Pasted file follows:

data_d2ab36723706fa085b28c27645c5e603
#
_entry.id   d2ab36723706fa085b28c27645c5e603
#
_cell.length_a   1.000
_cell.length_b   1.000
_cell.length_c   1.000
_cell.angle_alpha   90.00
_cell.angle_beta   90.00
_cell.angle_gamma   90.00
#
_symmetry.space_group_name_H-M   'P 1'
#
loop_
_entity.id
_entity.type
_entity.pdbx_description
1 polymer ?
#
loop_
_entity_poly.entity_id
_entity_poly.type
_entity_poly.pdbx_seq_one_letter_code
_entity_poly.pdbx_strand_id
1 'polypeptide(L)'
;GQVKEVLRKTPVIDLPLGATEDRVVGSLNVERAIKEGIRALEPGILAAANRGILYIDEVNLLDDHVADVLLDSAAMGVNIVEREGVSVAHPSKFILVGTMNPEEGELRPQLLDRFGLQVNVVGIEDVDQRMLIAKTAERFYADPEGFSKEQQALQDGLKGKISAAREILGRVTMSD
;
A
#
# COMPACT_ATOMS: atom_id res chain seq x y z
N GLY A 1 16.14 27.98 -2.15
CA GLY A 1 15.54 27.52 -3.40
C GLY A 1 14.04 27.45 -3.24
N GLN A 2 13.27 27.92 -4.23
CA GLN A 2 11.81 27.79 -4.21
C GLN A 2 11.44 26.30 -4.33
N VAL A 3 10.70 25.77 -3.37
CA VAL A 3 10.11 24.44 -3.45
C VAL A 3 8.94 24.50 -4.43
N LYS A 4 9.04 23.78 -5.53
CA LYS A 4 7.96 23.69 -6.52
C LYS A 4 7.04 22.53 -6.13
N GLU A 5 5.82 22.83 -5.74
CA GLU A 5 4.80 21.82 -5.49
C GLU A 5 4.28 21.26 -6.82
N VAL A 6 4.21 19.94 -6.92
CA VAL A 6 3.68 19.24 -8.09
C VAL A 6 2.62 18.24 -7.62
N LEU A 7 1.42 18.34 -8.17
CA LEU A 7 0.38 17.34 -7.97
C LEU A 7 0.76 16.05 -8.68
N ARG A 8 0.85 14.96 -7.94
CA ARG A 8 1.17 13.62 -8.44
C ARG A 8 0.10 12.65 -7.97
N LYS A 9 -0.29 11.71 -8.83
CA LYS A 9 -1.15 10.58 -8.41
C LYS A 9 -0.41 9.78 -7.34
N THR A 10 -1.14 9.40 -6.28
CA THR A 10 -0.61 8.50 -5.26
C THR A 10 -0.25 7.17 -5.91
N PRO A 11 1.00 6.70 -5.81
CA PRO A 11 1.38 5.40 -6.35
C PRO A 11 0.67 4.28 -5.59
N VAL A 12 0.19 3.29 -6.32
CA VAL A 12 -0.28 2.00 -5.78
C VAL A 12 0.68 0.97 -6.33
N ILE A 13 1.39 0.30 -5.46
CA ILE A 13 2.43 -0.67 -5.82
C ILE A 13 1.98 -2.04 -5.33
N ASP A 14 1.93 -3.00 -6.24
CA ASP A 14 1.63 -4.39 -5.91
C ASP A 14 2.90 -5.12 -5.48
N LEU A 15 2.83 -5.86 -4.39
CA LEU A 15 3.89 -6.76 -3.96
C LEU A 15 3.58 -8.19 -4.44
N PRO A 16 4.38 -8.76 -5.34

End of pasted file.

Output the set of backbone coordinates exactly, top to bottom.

data_d2ab36723706fa085b28c27645c5e603
#
_entry.id   d2ab36723706fa085b28c27645c5e603
#
_cell.length_a   1.000
_cell.length_b   1.000
_cell.length_c   1.000
_cell.angle_alpha   90.00
_cell.angle_beta   90.00
_cell.angle_gamma   90.00
#
_symmetry.space_group_name_H-M   'P 1'
#
loop_
_entity.id
_entity.type
_entity.pdbx_description
1 polymer ?
#
loop_
_entity_poly.entity_id
_entity_poly.type
_entity_poly.pdbx_seq_one_letter_code
_entity_poly.pdbx_strand_id
1 'polypeptide(L)'
;GQVKEVLRKTPVIDLPLGATEDRVVGSLNVERAIKEGIRALEPGILAAANRGILYIDEVNLLDDHVADVLLDSAAMGVNIVEREGVSVAHPSKFILVGTMNPEEGELRPQLLDRFGLQVNVVGIEDVDQRMLIAKTAERFYADPEGFSKEQQALQDGLKGKISAAREILGRVTMSD
;
A
#
# COMPACT_ATOMS: atom_id res chain seq x y z
N GLY A 1 16.14 27.98 -2.15
CA GLY A 1 15.54 27.52 -3.40
C GLY A 1 14.04 27.45 -3.24
N GLN A 2 13.27 27.92 -4.23
CA GLN A 2 11.81 27.79 -4.21
C GLN A 2 11.44 26.30 -4.33
N VAL A 3 10.70 25.77 -3.37
CA VAL A 3 10.11 24.44 -3.45
C VAL A 3 8.94 24.50 -4.43
N LYS A 4 9.04 23.78 -5.53
CA LYS A 4 7.96 23.69 -6.52
C LYS A 4 7.04 22.53 -6.13
N GLU A 5 5.82 22.83 -5.74
CA GLU A 5 4.80 21.82 -5.49
C GLU A 5 4.28 21.26 -6.82
N VAL A 6 4.21 19.94 -6.92
CA VAL A 6 3.68 19.24 -8.09
C VAL A 6 2.62 18.24 -7.62
N LEU A 7 1.42 18.34 -8.17
CA LEU A 7 0.38 17.34 -7.97
C LEU A 7 0.76 16.05 -8.68
N ARG A 8 0.85 14.96 -7.94
CA ARG A 8 1.17 13.62 -8.44
C ARG A 8 0.10 12.65 -7.97
N LYS A 9 -0.29 11.71 -8.83
CA LYS A 9 -1.15 10.58 -8.41
C LYS A 9 -0.41 9.78 -7.34
N THR A 10 -1.14 9.40 -6.28
CA THR A 10 -0.61 8.50 -5.26
C THR A 10 -0.25 7.17 -5.91
N PRO A 11 1.00 6.70 -5.81
CA PRO A 11 1.38 5.40 -6.35
C PRO A 11 0.67 4.28 -5.59
N VAL A 12 0.19 3.29 -6.32
CA VAL A 12 -0.28 2.00 -5.78
C VAL A 12 0.68 0.97 -6.33
N ILE A 13 1.39 0.30 -5.46
CA ILE A 13 2.43 -0.67 -5.82
C ILE A 13 1.98 -2.04 -5.33
N ASP A 14 1.93 -3.00 -6.24
CA ASP A 14 1.63 -4.39 -5.91
C ASP A 14 2.90 -5.12 -5.48
N LEU A 15 2.83 -5.86 -4.39
CA LEU A 15 3.89 -6.76 -3.96
C LEU A 15 3.58 -8.19 -4.44
N PRO A 16 4.38 -8.76 -5.34